Shaq, 'Zo and guard Gary Payton, who was only with the team for 2 seasons but 1 was the 2006 title season, are the only Hall-of-Famers who have played for the Heat. LeBron and Wade will probably join them.

In another unique distinction in the NBA, the Heat hang banners for their Olympic Gold Medalists: Hardaway, Mourning, Wade, James.
O'Neal was named to the NBA's 50th Anniversary 50 Greatest Players, but that was before he ever won a title with the Los Angeles Lakers, let alone started playing for the Heat. No other Heat player was so honored.

Stuff. The Miami HEAT Store (apparently, the ALL CAPS is official) is located on the ground floor of the west end of the arena, along Biscayne Blvd.

Despite having built some history the last few years, there aren't many books about the Heat. Josh Anderson wrote the Heat's entry in the NBA's On the Hardwood series in 2013, in time for their most recent title. Rick Leddy has written the most recent LeBron biography, LeBron James: King of the Game, including his "re-rat" from South Beach back to the North Coast. Most confusing of all is that there are at least 2 books titled Miami Heat, but they're both, uh, "romance novels."

There's no 20th or 25th Anniversary video, but there are DVD collections of their 2006, 2012 and 2013 titles.

During the Game. A November 13, 2014 article on DailyRotoHelp ranked the NBA teams' fan bases, and listed the Heat's fans 13th, a little better than average. It gives them credit for coming even after LeBron left, and for coming before he came and while Wade was injured.

South Florida is loaded with people who came from elsewhere, including ex-New Yorkers. The stereotype is that, when a New Yorker gets old, if he has enough money to do so, he moves to Miami. Especially if he’s Jewish. Or Italian. As a result, you may see a lot of Knick fans.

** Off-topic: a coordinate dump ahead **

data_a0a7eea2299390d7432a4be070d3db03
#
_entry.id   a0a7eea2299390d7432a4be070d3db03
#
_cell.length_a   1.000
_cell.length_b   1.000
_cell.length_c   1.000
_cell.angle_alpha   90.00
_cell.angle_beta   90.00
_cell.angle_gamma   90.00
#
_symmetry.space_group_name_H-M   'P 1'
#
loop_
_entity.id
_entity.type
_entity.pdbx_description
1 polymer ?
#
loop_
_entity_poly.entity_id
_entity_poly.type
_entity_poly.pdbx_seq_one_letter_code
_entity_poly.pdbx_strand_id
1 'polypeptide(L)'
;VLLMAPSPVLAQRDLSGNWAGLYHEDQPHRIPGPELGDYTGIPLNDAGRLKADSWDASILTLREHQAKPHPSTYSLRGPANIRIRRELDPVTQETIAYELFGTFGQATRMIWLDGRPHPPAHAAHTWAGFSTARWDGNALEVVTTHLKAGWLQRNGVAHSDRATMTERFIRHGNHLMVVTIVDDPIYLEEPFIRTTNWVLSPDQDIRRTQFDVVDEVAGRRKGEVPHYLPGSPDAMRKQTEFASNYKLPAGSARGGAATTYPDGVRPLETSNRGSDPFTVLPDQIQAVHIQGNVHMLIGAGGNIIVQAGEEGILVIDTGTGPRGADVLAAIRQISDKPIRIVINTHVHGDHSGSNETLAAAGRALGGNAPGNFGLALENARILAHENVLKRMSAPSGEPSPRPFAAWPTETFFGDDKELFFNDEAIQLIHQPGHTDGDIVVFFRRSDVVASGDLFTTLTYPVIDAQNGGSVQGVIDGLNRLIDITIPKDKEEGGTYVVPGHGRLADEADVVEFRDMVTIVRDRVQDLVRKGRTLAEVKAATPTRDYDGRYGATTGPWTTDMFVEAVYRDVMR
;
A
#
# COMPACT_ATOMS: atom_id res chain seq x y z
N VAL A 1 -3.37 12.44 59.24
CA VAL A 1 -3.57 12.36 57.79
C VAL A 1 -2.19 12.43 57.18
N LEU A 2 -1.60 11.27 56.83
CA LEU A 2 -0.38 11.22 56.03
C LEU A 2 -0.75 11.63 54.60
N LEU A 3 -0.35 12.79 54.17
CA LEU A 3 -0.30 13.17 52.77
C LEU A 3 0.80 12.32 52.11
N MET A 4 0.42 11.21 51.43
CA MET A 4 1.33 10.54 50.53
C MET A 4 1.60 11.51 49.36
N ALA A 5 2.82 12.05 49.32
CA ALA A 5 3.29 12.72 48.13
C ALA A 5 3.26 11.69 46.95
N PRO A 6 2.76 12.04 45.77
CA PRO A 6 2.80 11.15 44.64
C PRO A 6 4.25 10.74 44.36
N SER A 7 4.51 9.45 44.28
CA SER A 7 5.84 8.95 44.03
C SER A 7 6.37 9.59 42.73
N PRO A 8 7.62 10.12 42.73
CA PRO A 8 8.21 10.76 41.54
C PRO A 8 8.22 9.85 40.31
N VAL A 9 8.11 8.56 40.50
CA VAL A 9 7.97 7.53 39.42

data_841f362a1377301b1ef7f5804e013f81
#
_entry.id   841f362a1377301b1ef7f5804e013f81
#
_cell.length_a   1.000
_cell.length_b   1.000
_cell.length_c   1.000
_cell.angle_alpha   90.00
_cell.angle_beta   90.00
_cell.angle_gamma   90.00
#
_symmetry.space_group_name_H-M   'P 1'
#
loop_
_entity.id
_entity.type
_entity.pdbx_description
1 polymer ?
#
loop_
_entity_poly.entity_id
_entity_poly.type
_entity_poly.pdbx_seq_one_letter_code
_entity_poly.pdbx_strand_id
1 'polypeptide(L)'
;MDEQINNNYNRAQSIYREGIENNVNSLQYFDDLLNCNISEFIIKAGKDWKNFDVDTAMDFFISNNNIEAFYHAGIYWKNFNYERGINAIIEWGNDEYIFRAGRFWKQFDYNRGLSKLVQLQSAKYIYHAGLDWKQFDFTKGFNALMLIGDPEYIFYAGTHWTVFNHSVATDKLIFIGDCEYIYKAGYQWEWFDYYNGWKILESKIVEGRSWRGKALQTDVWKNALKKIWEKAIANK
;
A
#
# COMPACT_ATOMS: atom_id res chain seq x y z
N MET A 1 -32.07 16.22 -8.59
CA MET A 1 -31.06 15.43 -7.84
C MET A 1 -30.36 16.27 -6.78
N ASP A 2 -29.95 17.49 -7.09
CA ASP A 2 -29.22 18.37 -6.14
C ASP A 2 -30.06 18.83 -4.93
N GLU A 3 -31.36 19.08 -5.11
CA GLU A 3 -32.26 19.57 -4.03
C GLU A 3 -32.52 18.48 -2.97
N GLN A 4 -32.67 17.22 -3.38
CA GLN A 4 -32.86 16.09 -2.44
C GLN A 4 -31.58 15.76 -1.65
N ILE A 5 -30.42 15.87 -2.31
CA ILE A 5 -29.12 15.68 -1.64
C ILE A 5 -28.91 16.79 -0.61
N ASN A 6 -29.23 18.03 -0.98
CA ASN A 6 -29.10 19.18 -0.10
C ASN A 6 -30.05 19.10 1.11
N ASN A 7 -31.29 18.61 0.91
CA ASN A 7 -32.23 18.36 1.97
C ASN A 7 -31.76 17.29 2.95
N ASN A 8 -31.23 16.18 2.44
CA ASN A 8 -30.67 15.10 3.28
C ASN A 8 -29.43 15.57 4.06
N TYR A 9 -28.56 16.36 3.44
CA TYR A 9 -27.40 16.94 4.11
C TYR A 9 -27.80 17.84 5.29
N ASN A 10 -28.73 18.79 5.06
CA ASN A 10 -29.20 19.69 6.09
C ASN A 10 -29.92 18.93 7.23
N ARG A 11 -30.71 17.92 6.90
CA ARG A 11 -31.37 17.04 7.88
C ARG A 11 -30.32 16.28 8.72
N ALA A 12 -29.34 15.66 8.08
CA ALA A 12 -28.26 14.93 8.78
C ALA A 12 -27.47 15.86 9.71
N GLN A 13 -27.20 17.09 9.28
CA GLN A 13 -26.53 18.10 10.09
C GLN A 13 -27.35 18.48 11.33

However, the Knicks-Heat rivalry means a lot more to Knick fans than it does to Heat fans. South Floridians save their animus for teams from North and Central Florida: The University of Florida, Florida State, the Jacksonville Jaguars (being in the AFC means Dolphin fans hate them more than the NFC's Tampa Bay Buccaneers), the Tampa Bay Rays, the Tampa Bay Lightning, and, in basketball, especially the Orlando Magic.

Between Heat fans not really hating the Knicks, local Knicks fans being on hand, and downtown Miami being safer than some other parts of town, you shouldn't face any rough stuff. You and, if you drove in, your car should both be safe.

Julia Dale, just 14 years old and introduced during the 2013 Playoffs, is the National Anthem singer for both the Heat and the Marlins. The Heat use the White Stripes' "Seven Nation Army" as a fight song. The Heat's mascot is Burnie, a big furry orange fat thing with a basketball for a nose, and really needs to burn some calories.
But he still does well with the ladies.

After the Game. Miami has some rough areas, but the area around the arena should be as well-policed as that around Yankee Stadium or Madison Square Garden, so you should be safe.

As for where to go after the game, I can't be sure. I checked for area bars where New Yorkers gather, and found one for each of the cit'’s NFL teams.